Grant Spaeth was born to serve the game. That is one of the first lines of his bio when he was part of the inaugural class inducted in the Northern California Golf Association Hall of Fame in 2011.
The past USGA president, who died on July 28 at the age of 88 from pneumonia, was introduced to golf in Montevideo, Uruguay, where his father had been stationed. Later, when his family moved to Palo Alto, Calif., he caddied for members of the Stanford University men’s golf team before enrolling there and helping Stanford to the 1953 NCAA title.
"'Biggie' was a terrific person and will be sorely missed," said USGA CEO Mike Davis. "Even after his stroke a handful of years ago, he would call me to chat. [He] loved golf and was bigger than life."
Spaeth graduated from Stanford and Harvard Law School before a brief stint in the U.S. Army, later establishing a law practice in Palo Alto. He also devoted a good deal of time to public service. He served as the deputy secretary for the Department of Health, Education and Welfare from 1978-80, and was a Palo Alto city councilman.
As a member of the USGA Executive Committee and then the Association’s president in 1990 and 1991, Spaeth was instrumental in creating the U.S. Mid-Amateur and U.S. Women’s Mid-Amateur championships and the USGA’s Regional Affairs department, while also guiding the Association through some turbulent times.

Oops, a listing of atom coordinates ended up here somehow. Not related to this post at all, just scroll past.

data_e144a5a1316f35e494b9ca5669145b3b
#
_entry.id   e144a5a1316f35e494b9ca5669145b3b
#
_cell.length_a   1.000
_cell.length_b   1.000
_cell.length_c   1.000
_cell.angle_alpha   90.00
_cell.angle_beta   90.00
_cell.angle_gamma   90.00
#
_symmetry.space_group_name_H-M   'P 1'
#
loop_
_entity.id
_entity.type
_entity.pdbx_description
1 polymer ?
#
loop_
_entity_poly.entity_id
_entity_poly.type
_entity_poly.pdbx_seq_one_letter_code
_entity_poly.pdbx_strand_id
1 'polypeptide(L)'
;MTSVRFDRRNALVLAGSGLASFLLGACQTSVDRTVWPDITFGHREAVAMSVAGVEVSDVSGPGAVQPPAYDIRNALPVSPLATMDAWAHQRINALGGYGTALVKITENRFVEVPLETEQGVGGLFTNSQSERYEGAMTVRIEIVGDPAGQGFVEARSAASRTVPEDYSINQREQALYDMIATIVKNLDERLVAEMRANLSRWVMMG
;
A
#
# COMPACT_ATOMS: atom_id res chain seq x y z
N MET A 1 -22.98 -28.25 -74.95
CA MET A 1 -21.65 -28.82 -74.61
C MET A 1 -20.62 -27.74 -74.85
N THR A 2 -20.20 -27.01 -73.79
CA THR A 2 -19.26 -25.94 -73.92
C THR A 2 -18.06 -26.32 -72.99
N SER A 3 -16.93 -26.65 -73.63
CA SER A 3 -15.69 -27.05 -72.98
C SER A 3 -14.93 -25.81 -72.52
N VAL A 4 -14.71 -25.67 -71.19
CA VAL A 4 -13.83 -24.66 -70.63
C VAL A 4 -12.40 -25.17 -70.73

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During his USGA presidency, Spaeth confronted the issue of segregation at golf clubs stemming from Shoal Creek hosting the 1990 PGA Championship. This led to a significant policy change barring USGA championships from clubs with exclusionary practices. Just prior to Spaeth’s election as president, the USGA settled a lawsuit with Ping over the size and shape of golf-club grooves.
C. Grant Spaeth was born June 27, 1932, in Oxford, England, and spent part of his childhood in South America when his father was stationed in Uruguay. His dad, a Dartmouth College graduate, was a golfer and the fact that there was a course across the street from his house helped Spaeth gravitate to the game.
“There were none of the American sports,” said Spaeth, “and so no football, baseball or basketball. For a couple of years [that] we were down there … I played every day. There was a wonderful pro at the course.”